|Institution:||University of Texas – Austin|
|Keywords:||Weibel instability; Modulation instability; PDPWA; Inertial confinement fusion; Proton-driven plasma wakefield acceleration|
|Full text PDF:||http://hdl.handle.net/2152/28480|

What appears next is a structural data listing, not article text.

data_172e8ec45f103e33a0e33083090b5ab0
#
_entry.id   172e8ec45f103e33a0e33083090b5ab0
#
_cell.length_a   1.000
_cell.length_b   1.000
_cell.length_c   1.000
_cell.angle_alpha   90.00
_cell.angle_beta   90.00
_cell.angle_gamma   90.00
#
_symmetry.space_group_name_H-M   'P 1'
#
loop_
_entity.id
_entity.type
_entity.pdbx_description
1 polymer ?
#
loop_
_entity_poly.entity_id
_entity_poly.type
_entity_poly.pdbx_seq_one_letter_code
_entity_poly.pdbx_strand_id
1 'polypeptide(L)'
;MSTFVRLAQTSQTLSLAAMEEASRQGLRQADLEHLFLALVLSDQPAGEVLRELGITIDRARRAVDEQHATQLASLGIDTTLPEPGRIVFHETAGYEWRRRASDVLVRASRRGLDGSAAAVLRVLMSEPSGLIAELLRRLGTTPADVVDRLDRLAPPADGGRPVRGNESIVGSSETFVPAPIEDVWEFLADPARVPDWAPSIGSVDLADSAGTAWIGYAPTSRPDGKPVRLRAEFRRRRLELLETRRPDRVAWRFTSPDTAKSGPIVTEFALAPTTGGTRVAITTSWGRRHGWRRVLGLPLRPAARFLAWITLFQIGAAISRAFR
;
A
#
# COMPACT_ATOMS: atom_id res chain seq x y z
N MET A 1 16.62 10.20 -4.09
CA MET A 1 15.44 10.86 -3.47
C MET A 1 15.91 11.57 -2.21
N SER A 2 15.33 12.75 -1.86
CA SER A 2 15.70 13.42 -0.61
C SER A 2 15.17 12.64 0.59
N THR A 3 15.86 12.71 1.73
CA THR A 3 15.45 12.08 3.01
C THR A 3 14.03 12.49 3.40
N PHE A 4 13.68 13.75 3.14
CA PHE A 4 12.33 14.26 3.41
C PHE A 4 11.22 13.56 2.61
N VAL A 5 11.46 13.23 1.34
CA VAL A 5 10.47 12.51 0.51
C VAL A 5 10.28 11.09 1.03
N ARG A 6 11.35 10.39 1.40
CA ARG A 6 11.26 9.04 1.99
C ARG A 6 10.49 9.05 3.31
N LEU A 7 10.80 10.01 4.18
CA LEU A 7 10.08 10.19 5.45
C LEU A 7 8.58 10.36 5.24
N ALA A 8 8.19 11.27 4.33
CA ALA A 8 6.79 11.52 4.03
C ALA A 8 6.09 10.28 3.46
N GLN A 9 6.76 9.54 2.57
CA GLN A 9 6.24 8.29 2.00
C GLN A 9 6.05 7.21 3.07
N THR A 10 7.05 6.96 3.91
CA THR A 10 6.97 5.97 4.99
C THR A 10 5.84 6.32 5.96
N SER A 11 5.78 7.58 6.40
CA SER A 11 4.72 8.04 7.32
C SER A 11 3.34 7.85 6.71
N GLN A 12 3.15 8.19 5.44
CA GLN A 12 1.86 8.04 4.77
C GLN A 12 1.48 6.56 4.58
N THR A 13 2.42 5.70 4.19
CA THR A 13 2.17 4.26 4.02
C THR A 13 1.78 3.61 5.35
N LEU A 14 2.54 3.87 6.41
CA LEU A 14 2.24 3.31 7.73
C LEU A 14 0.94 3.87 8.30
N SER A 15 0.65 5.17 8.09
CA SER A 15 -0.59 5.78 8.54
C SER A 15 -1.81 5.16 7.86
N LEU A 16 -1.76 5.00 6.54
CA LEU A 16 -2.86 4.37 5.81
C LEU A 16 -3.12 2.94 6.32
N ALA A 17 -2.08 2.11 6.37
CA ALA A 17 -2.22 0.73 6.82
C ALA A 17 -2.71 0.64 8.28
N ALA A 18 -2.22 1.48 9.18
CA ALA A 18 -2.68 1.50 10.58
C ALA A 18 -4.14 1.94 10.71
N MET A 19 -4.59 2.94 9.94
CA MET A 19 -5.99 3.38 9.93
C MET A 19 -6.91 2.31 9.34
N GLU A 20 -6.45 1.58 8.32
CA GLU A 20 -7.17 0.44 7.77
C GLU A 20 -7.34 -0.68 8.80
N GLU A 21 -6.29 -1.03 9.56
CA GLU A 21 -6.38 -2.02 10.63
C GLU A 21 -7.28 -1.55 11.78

This thesis focuses on the propagation of charged particle beams in plasmas, and is divided into two main parts. In the second chapter, a novel theoretical model for underdense electron beam propagation during the nonlinear stage of the resistive Weibel instability (WI) is presented and is used to calculate the stopping time of the beam. The model and supporting simulation results lead to the conclusion that the WI initially enhances beam deceleration but then reduces it when compared to a filamentation-suppressed beam (without WI), so that the overall stopping time of the beam is essentially unaffected by the instability. Using the theoretical model, a criterion is derived that determines when deceleration is no longer enhanced by the instability. We also demonstrate that exotic plasma return current distributions can be obtained within and outside of beam filaments that sharply contrast those observed in collisionless systems. For example, the plasma return current is reversed in selected areas. In the next chapter, a new method for initiating the modulation instability (MI) of a proton beam in a proton driver plasma wakefield accelerator using a short laser pulse preceding the beam is presented. A diffracting laser pulse is used to produce a plasma wave that provides a seeding modulation of the proton bunch with the period equal to that of the plasma wave. Using the envelope description of the proton beam, this method of seeding the MI is analytically compared with the earlier suggested seeding technique that involves an abrupt truncation of the proton bunch. The full kinetic simulation of a realistic proton bunch is used to validate the analytic results. It is further used to demonstrate that a plasma density ramp placed in the early stages of the laser-seeded MI leads to its stabilization, resulting in sustained accelerating electric fields (of order several hundred MV/m) over long propagation distances (100-1000 m). The final chapter describes a harmonic expansion formalism that attempts to explain the post-linear stage of the MI. The formalism is developed first, and then several crippling problems with it are identified.